VP & Publisher of Crown Books for Young Readers, Random House
Senior Year. Second Semester. It started with a Children’s Literature class
I took with Jane Yolen. I admit, I
hadn’t read any children’s books…since middle school, seventh grade, back in my
day. And I had definitely never heard of
Natalie Babbitt and Steven Kellogg, part of the course reading. I read TUCK EVERLASTING and was profoundly
moved – and horrified that I had missed out on Natalie Babbitt because I was
“too old” when she started writing children’s books. (Then I binge read everything else by Natalie
Babbitt.) Same with Steven Kellogg, only
I was able to read all of Steven’s picture books in one day.
Fast forward. I’ve graduated from college. I’m in Taiwan, teaching English as a second
language and loathing it. Teaching is
not my avocation. For solace, I reread
and reread the three books I brought with me: RAMONA THE PEST, PIPPI
LONGSTOCKING (remember, second semester course reading) and THE JOURNALS OF
SYLVIA PLATH (Remember, I’m all of twenty one, full of recent college graduate
Upon my return to the States, I
have a new career plan. I’m from New
York City. That’s where most all the
publishers are: I should get a job in publishing, children’s publishing. My Chinese immigrant parents are aghast. Odd enough to choose publishing as a career
choice; why am I making it even harder by choosing a niche like children’s
books? I won’t be swayed. Even though I know nothing about the business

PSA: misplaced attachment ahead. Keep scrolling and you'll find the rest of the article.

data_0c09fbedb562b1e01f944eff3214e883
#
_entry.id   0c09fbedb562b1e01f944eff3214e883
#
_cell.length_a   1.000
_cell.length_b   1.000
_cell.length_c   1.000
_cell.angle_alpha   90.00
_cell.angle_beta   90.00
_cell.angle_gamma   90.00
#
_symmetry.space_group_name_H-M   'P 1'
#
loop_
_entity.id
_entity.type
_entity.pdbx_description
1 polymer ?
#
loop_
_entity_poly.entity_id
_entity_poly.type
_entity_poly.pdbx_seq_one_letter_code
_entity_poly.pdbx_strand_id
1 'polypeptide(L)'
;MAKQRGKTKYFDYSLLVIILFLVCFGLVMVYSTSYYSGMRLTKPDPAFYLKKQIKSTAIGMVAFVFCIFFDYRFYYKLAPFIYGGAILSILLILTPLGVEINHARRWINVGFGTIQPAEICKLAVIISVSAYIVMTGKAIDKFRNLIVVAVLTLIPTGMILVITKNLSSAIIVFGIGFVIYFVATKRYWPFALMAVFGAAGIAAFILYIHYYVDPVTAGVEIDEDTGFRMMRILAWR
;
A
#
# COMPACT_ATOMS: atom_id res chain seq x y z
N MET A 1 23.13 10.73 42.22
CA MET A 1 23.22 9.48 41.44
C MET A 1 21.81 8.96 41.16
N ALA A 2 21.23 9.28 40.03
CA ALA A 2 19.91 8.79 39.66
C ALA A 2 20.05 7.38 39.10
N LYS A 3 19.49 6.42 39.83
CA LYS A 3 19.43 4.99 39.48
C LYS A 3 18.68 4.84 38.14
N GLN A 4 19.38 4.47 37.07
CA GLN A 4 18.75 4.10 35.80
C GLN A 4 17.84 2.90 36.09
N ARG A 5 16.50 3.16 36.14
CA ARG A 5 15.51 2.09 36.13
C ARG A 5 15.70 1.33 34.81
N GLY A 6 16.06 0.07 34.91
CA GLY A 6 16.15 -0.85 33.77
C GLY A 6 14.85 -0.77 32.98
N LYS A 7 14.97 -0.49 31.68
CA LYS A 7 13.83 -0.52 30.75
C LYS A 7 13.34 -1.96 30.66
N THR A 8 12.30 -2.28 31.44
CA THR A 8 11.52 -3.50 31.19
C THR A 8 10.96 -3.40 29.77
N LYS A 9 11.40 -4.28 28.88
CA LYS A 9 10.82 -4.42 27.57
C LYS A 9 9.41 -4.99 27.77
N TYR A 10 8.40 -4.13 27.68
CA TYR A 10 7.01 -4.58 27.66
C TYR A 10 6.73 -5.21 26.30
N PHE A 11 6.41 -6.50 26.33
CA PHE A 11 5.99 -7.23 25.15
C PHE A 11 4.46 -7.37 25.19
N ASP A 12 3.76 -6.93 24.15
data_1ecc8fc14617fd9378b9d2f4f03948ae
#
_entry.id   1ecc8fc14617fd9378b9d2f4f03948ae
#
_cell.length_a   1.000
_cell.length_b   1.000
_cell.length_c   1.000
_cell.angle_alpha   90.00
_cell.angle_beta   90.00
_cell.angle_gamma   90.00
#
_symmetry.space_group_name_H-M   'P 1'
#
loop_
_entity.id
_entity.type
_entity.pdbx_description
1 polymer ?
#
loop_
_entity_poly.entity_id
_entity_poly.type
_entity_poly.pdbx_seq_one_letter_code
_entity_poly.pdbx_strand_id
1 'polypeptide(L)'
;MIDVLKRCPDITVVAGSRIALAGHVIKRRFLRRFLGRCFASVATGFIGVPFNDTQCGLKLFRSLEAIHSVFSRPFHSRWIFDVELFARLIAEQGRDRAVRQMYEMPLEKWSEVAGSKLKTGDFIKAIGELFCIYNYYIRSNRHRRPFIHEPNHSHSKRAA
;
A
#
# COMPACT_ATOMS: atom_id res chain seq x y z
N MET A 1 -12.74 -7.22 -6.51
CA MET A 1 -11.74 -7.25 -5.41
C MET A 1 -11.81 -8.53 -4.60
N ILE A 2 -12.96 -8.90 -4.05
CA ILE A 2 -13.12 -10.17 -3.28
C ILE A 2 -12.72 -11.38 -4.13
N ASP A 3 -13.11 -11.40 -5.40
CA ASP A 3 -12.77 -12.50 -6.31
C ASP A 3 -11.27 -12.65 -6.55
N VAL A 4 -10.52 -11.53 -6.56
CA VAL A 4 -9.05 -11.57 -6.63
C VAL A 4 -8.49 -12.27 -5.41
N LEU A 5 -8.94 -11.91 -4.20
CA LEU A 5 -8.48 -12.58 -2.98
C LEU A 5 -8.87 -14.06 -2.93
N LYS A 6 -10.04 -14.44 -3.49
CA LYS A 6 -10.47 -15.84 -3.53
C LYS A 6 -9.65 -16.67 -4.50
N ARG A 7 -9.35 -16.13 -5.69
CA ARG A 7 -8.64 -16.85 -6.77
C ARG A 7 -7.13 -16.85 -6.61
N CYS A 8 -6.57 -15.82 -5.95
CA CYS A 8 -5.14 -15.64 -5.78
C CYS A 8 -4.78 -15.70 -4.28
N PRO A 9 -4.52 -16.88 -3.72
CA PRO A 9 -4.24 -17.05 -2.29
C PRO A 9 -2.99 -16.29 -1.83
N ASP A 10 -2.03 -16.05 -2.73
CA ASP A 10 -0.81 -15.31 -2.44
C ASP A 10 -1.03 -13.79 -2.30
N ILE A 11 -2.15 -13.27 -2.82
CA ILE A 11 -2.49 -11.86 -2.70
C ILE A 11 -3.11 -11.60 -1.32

(Remember, this is the mid 80s.) out of my newly discovered passion for
children’s books, I’m determined to work in children’s publishing only. And since I’m an English major, a job in the
editorial department makes the most sense.
It doesn’t really occur to me that there are a myriad of jobs in the
publishing sector and I don’t have to limit myself to one department. (Today, I tell students and interns: Don’t do
it this way!)
“The key to effective diversity initiatives [within companies and organizations], research has shown, comes not in mandatory manager training, but rather in finding ways to engage managers to contribute to their company’s diversity efforts. For example, encouraging managers to volunteer as mentors to underrepresented employees is one of the most successful diversity efforts taken on by companies.”
Jane Porter, Fast Company
Read the full article on diversity training here.
Steps Towards Improving Diversity in Book Publishing
A sample of book publishing professionals have responded to the glaring lack of diversity within the workforce, and put forth possible solutions. Awareness has expanded following the release of Publishers Weekly’s annual Salary Survey and Diversity Panel, the continued efforts of the We Need Diverse Books campaign, and current events taking shape across the nation.
Ayanna Coleman, associate manager of events and programs at the Children’s Book Council and CBC Diversity Committee Liaison, was among the PW Diversity Panel attendees and, along with eight other responders, offered her professional insight on the matter. The discussion generated six concrete action points or “hacks” to improve diversity, which range from emulating other industries’ strategies to harnessing social media and technology.
At one of our recent CBC [Diversity] committee meetings, we discussed the huge challenge of discoverability [of titles], especially with diverse content. Mark von Bargen, senior director of trade sales for children’s books at Macmillan, came up with the idea of updating BISAC codes [standardized headings used to categorize books]. Providing a book with the proper BISAC codes (you usually can only use three out of the hundreds available) is huge, as it determines where a book is shelved and how it comes up in a bookstore or library search by consumers…[the] committee brainstormed nine new, more specific BISAC codes, like “Juvenile Fiction/Family/Immigration and Assimilation,” for consideration to add to the 2015 industry-standard subject list.